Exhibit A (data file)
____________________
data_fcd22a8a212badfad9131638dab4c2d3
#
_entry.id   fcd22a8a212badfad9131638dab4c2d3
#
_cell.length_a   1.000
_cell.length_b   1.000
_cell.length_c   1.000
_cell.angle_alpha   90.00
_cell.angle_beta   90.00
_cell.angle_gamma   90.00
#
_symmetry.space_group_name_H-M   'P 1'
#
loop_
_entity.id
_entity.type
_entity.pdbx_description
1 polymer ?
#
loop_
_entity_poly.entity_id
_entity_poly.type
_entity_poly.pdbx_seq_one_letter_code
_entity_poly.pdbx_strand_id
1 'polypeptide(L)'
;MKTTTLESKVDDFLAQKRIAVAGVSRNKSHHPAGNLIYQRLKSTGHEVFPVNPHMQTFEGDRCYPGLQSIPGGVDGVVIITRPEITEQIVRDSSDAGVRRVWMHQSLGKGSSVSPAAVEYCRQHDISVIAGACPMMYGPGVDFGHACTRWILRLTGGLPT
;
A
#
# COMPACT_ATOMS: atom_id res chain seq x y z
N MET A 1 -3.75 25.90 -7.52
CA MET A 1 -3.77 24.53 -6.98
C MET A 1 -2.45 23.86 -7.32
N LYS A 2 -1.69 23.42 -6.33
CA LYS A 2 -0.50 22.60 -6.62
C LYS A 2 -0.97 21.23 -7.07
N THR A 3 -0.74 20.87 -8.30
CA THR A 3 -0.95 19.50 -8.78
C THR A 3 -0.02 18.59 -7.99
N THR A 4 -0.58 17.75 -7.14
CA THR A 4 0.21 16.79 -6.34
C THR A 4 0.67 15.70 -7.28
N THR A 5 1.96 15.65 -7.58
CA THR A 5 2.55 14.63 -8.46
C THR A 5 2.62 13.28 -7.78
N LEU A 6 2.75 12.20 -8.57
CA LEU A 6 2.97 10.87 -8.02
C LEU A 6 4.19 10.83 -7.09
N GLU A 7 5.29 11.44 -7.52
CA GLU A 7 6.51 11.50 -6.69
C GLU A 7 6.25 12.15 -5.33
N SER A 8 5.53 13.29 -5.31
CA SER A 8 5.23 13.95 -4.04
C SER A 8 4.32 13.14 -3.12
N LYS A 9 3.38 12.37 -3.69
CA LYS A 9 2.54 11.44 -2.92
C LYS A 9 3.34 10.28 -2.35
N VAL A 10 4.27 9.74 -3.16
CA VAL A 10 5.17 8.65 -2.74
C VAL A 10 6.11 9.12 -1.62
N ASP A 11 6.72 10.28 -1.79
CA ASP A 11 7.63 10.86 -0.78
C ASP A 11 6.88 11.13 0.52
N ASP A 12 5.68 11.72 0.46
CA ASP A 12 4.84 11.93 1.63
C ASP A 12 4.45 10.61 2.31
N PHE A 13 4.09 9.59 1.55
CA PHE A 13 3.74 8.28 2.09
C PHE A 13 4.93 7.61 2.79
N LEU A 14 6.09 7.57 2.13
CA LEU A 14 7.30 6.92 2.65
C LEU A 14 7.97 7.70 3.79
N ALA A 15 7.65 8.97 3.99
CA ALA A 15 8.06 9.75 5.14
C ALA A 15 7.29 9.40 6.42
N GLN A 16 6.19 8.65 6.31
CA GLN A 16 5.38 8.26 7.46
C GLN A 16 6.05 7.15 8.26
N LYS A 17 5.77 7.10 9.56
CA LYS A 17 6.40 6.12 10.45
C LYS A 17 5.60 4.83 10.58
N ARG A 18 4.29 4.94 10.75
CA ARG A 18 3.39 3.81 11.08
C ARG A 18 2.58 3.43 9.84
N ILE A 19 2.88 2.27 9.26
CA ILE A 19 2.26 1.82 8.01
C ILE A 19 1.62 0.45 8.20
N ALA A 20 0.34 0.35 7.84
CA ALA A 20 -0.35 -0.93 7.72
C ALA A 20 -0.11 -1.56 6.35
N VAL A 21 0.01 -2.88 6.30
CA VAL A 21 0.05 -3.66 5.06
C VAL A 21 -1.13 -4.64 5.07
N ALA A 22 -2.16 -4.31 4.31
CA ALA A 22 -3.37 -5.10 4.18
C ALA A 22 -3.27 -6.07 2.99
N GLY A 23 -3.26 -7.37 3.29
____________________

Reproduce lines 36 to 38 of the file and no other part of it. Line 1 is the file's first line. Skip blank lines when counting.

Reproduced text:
C LYS A 2 -0.97 21.23 -7.07
N THR A 3 -0.74 20.87 -8.30
CA THR A 3 -0.95 19.50 -8.78